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Frequent Contributor

Illinois yield penalty

Got to wondering what kind of yield penalty producers in the Eastern Corn Belt might be facing due to late planting.  Below is my attempt to put some numbers to it.  Granted there are number of serious assumptions, but here goes.  Below is a curve that show the % yield penalty for planting outside of the optimum date, April 20 for Illinois in this case.  You can see that planting too early carries a small yield penalty while planting latter carries a progressively increasing penalty.

  The question is, how do you relate that to the whole state of Illinois?  My approach is to consider how the typical planting pattern relates to the typical yield and then compare this to 2019.  For example, the 5-year average planting progress is available for the years 2013 thru 2017.  If you calculate  yield penalty for the average percent planted in the respective week and then accumulate that over the eleven weeks of the planting season, you'd expect about 1.9% yield penalty  as opposed to planting it all in the optimum week.  If the average yield in that five year period was 190 then you'd expect to see a penalty of about 3.7 bushel.

  If you then do a similar calculation using the planting progress numbers available for 2019 you can get an idea of the effect of late planting this year. For example, if Illinois didn't plant anymore corn after last week, the yield on what was planted would only lose about a bushel per acre.  If Illinois could have plant all 76% of the unplanted acres this past week, the yield penalty would only be about 10 bushel per acre. Likewise if Illinois could plant a third (25%) of the unplanted corn in each of the following three weeks, the yield penalty would supposedly be 15 bushel per acre.

  I think the lesson to take away is, any acres that remain unplanted by the end of the planting season carry far greater effect on total production than late planted acres.  With a little reflection you can see why, unplanted acres lose the whole remaining 175 bushel per acre potential while the late planted acres only lose 6 to 13% of the original potential.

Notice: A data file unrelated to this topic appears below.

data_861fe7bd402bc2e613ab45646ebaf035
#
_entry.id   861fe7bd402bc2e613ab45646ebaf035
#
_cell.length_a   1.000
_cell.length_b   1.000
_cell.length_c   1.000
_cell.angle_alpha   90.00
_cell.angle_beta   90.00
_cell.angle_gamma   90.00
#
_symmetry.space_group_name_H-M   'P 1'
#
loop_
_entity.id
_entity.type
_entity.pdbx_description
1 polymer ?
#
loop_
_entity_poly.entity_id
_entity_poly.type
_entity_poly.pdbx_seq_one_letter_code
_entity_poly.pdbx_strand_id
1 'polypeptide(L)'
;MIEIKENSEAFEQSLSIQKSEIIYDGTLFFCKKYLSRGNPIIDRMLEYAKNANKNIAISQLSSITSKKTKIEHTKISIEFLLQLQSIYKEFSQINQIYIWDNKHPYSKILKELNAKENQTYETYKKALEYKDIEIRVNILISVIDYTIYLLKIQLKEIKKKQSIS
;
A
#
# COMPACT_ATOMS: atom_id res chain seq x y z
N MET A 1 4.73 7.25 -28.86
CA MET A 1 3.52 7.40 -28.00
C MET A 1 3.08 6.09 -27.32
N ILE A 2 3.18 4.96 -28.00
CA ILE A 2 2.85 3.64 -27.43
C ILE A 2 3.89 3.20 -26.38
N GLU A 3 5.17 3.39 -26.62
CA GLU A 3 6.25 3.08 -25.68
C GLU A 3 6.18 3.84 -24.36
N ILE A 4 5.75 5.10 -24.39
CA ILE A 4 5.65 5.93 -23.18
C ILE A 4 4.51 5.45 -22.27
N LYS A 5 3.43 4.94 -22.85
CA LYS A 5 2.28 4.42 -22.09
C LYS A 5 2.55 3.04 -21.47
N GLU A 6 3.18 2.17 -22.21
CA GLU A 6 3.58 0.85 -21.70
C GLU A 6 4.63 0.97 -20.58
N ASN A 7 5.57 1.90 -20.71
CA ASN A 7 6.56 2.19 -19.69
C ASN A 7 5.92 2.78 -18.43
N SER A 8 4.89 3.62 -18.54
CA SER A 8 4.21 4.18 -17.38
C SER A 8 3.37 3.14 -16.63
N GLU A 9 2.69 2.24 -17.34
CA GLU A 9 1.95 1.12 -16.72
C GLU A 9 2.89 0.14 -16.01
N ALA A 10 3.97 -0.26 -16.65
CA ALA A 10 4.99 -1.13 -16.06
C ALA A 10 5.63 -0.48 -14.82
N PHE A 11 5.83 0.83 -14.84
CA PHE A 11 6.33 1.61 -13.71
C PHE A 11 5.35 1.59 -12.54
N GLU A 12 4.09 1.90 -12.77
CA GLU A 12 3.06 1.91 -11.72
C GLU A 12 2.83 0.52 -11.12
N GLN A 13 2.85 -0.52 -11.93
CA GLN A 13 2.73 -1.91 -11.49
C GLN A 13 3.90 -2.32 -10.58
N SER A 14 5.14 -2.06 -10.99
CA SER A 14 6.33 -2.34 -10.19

yld penalty curve Ill.-page-001.jpg
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5 Replies
Frequent Contributor

Re: Illinois yield penalty table

 table 

Ill. planting penalty-page-001.jpg
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Senior Contributor

Re: Illinois yield penalty

the function of "the market" is to recognize that the acres need to get planted, and to make the reward ample enough that the farmers go ahead and plant the acres, whether it is past the optimal time for corn or not.

 

At $5 a bushel, I will plant corn on June 20th and hope for a warm September.

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Honored Advisor

Re: Illinois yield penalty

In the last month, my "reality" is Lewiston Minnesota down to Waterloo and Alexandria Minnesota down to Boone Iowa and the I-90 corridor to the SD border.  Lewiston`s corn is planted, the closer you get to Waterloo you see a few bean stubble untouched fields, I assume as you go south to Davenport it`s less progress.  Western Iowa is behind, planters parked with mud covered closing wheels.   NCIA we`re done or 95% done with corn, it`s up good color, beans half done.   

 

So with all those disclaimers, I`m only divining the condition of the rest of the corn growing areas on what I hear and see from people and the reports and news.  But I would expect 10 million acres of corn won`t get planted or a desperate attempt for insurance, so that`s 1.5 billion bushel of corn that will be Lost in Space...runway behind us that we can`t make a U-turn and gain back.  

 

In that oval shaped area I described in the 1st paragraph has the potential of trend and above trend yields, but that and maybe a few other "garden spots" won`t carry areas in the midwest that claim "we haven`t turned a wheel".   Okay corn that`s mudded in or was mudded in probably won`t make trend even with superb weather the rest of the season.  So let`s be generous to the bears and say 80 million harvested acres and 160 bushel national yield, that`s 12.8 billion production....Good bye corn carryover in 2019, we`ll be "pipeline".  

 

Beans?  too early to make prognostications.

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Frequent Contributor

Re: Illinois yield penalty

FWIW, it's probably also a good idea to keep in mind how far behind the already planted corn is if we are going to discuss the unplanted corn being late.

 

 

Screen Shot 2019-05-26 at 11.43.47 AM.png
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Frequent Contributor

Re:Good point,

So, even that little planted on time is behind.

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